Embracing New Ideas Could Solve Construction’s Poor Delivery Practice
With technology being integrated more and more in various industries, it ‘s the construction industry that’s falling behind regarding handling complex projects. Multiple studies and surveys have established this. Some of our previous articles discussed reports concerning construction productivity. Said reports showed how cost overruns and schedule delays are inherent risks in large projects in construction. A 2017 McKinsey report further made this clear with data stating that nine out of ten mega-projects face cost overruns that add, on average, 70% of the original budget. It further confirms that the construction sector always exceeds the original schedule by 61% and does a poor job of completing projects on time. The industry remains to be the slowest in adopting technology among all the industries. As it resists embracing new ideas, it is also resisting solutions that might just break it out of its inherent and recurring problems.
Modern construction projects are as complicated as the reasons behind their problems. Newer projects are more complex, in demanding environments and demand greater collaborative transparency. The fact that the industry is slow to embrace new ideas doesn’t help at all especially when it comes to risk management. The old school way of dealing with project risk is for owners and their legal advisers to focus on transferring risks instead of identifying which stakeholder or party is suitable for carrying specific elements of a risk, lessen the gravity of a risk or eliminating the risk. Stricter contracts also push more risks onto the builders. This whole practice then ends up forgetting about identifying the risks at the start of the design phase where all scheduling and budget problems take root.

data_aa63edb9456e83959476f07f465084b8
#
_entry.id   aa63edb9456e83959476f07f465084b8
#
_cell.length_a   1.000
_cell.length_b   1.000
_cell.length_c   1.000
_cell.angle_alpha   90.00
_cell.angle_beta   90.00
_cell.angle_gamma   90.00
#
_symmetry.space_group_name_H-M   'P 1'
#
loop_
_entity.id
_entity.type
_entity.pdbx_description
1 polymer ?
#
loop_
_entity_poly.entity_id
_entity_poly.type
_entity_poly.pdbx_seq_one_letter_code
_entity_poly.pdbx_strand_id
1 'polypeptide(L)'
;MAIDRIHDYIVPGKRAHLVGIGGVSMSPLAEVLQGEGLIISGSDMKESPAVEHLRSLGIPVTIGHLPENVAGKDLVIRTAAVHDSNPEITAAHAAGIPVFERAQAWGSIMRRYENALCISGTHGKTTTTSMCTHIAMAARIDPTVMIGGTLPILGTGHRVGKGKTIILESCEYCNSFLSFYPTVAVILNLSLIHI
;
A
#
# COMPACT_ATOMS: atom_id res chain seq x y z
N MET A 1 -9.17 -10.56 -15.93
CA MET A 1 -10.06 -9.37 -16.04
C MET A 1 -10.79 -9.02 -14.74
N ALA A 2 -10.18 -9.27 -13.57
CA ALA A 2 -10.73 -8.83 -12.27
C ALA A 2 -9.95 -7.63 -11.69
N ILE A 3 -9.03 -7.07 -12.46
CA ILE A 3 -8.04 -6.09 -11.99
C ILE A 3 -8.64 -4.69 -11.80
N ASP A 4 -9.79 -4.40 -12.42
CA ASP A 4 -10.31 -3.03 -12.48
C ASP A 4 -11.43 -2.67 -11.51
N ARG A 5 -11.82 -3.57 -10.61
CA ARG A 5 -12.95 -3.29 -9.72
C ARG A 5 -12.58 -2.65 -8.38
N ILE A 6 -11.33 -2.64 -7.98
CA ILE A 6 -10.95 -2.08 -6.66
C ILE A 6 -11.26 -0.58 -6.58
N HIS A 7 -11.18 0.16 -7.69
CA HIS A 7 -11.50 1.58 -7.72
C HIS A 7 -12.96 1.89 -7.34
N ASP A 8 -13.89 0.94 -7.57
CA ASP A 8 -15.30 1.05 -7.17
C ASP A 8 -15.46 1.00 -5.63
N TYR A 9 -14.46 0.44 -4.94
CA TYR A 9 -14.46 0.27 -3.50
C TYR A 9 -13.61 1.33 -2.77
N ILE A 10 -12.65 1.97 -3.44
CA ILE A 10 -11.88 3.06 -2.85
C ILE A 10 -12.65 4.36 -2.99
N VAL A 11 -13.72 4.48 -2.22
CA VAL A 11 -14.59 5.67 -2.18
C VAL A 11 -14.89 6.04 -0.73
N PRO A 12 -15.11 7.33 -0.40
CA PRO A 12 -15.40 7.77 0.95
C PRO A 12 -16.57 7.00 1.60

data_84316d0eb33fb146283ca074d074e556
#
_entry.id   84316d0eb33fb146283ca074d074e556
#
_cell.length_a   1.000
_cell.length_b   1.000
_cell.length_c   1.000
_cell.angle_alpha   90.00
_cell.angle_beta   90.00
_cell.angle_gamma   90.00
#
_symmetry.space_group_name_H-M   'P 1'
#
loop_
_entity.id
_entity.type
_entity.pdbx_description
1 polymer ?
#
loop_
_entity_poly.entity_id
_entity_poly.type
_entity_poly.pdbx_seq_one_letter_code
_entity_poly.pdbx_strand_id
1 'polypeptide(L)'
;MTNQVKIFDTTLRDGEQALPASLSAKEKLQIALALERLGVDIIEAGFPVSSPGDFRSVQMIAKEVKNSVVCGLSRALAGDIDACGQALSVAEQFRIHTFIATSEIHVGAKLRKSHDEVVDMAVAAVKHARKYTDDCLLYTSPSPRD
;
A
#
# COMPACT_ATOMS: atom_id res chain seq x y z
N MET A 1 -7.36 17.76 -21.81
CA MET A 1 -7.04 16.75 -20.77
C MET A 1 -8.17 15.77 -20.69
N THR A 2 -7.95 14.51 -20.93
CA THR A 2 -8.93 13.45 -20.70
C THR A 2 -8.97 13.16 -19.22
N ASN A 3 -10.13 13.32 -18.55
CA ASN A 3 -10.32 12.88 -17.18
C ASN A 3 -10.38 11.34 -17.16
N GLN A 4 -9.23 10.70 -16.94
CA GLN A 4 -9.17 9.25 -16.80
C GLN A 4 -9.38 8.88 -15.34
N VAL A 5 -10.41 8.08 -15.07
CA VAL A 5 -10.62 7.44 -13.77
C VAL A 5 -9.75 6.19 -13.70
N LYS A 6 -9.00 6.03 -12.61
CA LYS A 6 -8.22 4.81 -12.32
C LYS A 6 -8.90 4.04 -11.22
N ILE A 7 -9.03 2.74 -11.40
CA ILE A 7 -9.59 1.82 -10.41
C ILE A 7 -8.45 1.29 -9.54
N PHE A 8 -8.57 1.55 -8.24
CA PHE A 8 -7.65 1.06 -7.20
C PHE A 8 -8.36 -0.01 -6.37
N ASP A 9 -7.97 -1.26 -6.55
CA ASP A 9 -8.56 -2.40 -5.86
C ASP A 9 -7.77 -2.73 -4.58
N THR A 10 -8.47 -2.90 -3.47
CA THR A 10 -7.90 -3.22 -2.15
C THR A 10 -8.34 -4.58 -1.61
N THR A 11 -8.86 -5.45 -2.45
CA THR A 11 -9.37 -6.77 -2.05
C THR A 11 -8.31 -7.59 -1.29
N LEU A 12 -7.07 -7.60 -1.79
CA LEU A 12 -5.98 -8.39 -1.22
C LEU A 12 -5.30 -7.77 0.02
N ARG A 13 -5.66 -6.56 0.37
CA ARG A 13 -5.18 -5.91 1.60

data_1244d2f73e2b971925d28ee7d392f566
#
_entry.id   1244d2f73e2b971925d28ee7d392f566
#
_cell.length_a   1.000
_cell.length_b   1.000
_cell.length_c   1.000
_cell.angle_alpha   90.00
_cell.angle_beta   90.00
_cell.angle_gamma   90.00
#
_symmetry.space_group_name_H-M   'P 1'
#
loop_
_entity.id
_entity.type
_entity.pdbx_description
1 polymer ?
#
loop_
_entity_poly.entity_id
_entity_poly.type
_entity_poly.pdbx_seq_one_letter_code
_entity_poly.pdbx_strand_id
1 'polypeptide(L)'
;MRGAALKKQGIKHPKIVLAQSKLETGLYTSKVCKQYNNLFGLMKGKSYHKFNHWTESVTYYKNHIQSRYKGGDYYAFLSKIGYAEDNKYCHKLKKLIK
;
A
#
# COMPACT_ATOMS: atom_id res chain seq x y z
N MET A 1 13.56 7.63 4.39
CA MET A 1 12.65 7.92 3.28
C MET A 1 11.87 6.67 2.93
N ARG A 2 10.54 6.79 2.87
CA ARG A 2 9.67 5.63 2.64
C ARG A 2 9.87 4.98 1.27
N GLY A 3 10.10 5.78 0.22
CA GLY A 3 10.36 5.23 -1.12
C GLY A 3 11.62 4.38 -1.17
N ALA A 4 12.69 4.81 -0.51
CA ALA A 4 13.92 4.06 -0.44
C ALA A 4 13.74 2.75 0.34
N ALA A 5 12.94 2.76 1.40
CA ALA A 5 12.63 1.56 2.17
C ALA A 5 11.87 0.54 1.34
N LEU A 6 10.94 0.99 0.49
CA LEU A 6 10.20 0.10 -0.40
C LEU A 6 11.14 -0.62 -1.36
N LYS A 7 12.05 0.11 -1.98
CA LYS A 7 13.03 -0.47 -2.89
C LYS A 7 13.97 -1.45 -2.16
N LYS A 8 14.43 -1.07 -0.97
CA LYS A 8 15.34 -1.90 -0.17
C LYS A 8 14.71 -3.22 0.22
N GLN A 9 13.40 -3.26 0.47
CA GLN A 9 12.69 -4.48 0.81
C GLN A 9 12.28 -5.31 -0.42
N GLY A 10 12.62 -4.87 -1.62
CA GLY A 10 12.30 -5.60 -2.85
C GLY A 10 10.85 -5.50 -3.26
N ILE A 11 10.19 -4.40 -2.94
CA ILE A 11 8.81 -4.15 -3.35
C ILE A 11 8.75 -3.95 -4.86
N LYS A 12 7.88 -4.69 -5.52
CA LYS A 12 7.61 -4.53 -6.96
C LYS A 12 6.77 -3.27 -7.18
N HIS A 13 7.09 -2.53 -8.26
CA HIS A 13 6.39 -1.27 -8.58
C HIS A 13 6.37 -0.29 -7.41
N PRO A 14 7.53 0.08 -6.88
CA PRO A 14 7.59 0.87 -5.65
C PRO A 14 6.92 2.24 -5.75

The clients are not to be entirely blamed as stakeholders are also reluctant in embracing new ideas and change. However as the construction and project delivery world gets more complicated every day, the industry has to wake up and realise that the old contracting systems no longer work and haven’t been for some time now. Two new approaches — new contract models and technologies that allow better decision-making — can equip both owners and contractors with better decisions, better risk management and an overall more efficient approach to work.
A New Approach to Collaboration Contracts